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U.S. economy adds record 4.8 million jobs in June, but still well below pre-COVID peak – CBC.ca

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The U.S. economy created jobs at a record clip in June as more restaurants and bars resumed operations, further evidence that the COVID-19 recession might be over, though a surge in cases of the coronavirus threatens the fledgling recovery.

Nonfarm payrolls increased by 4.8 million jobs in June, the Labour Department’s closely watched monthly employment report showed on Thursday. That was the most since the government started keeping records in 1939. Payrolls rebounded by 2.699 million in May.

Economists polled by Reuters had forecast payrolls increasing by three million jobs in June.

Despite the record-setting month for job gains, the U.S. economy has yet to replace even half of the record 20 million jobs it lost in April.

The job gains added to a stream of data, including consumer spending, showing a sharp rebound in activity. But the reopening of businesses after being shuttered in mid-March has unleashed a wave of coronavirus infections in large parts of the country, including the populous California, Florida and Texas.

Data doesn’t factor in scaled back reopenings

Several states have been scaling back or pausing reopenings since late June and sent some workers home. The impact of these decisions did not show up in the employment data as the government surveyed businesses in the middle of the month.

Federal Reserve Chair Jerome Powell this week acknowledged the rebound in activity, saying the economy had “entered an important new phase and (had) done so sooner than expected.” But Powell cautioned the outlook “is extraordinarily uncertain” and would depend on “our success in containing the virus.”

The unemployment rate fell to 11.1 per cent last month from 13.3 per cent in May. Employment is increasing largely as companies rehire workers laid off when non-essential businesses like restaurants, bars, gyms and dental offices, among others, were closed to slow the spread of COVID-19.

Economists have attributed the burst in job gains to the government’s Paycheck Protection Program, which gives businesses loans that can be partially forgiven if used for wages. Those funds are drying up.

In an economy that had already fallen into recession as of February, many companies, including some not initially impacted by lockdown measures, are struggling with weak demand.

Economists and industry watchers say this, together with the exhaustion of the PPP loans, has triggered a new wave of layoffs that is keeping weekly new applications for unemployment benefits extraordinarily high.

In another report on Thursday, the Labour Department said initial claims for state unemployment benefits totalled a seasonally adjusted 1.427 million in the week ended June 27, down from 1.482 million in the prior week.

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Economy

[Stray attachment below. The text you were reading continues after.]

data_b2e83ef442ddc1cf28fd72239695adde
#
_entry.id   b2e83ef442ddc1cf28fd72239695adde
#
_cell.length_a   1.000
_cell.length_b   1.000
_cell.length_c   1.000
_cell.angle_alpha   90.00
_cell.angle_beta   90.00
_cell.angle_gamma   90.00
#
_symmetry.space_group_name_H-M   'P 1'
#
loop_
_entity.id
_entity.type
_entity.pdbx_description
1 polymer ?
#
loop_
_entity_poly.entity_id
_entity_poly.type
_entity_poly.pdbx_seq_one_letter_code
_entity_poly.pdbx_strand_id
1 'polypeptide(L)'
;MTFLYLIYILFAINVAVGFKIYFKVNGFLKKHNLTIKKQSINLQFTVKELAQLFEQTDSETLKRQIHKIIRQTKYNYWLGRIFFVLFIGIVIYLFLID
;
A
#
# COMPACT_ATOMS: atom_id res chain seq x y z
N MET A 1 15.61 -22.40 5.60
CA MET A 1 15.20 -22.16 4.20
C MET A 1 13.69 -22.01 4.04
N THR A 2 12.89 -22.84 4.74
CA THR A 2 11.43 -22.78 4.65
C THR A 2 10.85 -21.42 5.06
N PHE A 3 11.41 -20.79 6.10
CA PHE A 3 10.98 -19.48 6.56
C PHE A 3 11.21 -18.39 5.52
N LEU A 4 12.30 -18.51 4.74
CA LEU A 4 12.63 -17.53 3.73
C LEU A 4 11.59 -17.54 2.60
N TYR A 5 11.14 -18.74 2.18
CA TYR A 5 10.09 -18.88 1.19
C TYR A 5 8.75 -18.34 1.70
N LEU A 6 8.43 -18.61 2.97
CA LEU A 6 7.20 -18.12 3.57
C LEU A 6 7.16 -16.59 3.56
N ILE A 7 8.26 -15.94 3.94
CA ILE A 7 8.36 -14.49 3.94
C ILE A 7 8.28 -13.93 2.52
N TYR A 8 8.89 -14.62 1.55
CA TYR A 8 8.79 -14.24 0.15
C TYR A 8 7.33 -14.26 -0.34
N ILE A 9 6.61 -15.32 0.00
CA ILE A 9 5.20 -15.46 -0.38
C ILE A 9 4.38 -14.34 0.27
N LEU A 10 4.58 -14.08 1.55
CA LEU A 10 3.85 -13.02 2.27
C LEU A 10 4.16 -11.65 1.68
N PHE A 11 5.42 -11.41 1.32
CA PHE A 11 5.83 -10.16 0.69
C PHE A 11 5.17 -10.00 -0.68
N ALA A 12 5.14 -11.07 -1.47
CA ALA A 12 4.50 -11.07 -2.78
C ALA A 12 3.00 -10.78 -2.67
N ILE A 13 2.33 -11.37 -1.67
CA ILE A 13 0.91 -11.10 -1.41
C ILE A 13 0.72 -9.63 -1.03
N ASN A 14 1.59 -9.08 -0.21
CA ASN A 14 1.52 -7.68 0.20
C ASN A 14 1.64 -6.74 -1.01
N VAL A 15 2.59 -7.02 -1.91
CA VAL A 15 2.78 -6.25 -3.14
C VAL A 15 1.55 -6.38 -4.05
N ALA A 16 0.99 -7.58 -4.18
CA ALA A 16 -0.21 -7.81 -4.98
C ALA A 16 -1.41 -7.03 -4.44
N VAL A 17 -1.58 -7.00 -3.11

Oil prices climb on hopes for economic recovery

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Oil prices edged higher on Monday as European economic reopenings and rising U.S. demand helped offset weakness earlier in the session due to surging coronavirus cases in Asia and underwhelming Chinese manufacturing data.

Brent crude rose 56 cents, or 0.8%, to $69.27 a barrel by 11:22 a.m. ET (1522 GMT,) and West Texas Intermediate (WTI) crude was up 63 cents, or 1%, at $66.

The British economy reopened on Monday, giving 65 million people a measure of freedom after a four-month COVID-19 lockdown.

With accelerating vaccination rates, France and Spain have relaxed COVID-related restrictions, and Portugal and the Netherlands on Saturday eased travel restrictions as the holiday season approaches.

The promise of economic growth has supported oil prices in recent weeks, although the pace of inflation has kept many investors concerned about the possible rise of interest rates and fall of consumer spending.

“The news is not all negative on the demand front as the U.S. saw air travel jump on Sunday to 1.8 million people, the highest total since March 2020,” said Edward Moya, senior market analyst at OANDA.

United Airlines also announced they will add 400 daily flights to July for European destinations, Moya noted.

Summer travel bookings rose 214% from 2020 levels, the airline said, adding that it planned to fly 80% of its U.S. schedule compared with July 2019.

Worries about the spread of the coronavirus variant first detected in India are also making investors cautious.

Some Indian states said on Sunday they would extend lockdowns to help contain the pandemic, which has killed more than 270,000 people in the country.

Domestic sales of gasoline and diesel by Indian state refiners plunged by a fifth in the first half of May from a month earlier.

Singapore is preparing to close schools this week and Japan has declared a state of emergency in three more prefectures to contain outbreaks.

“The market is seemingly trapped between observing encouraging improvements in demand in the United States and Europe, and the sluggishness in consumption due to the persistence of COVID-19 in Asia,” StoneX analyst Kevin Solomon said.

China’s factories slowed their output growth in April and retail sales significantly missed expectations as officials warned of new problems affecting the recovery in the world’s second-largest economy.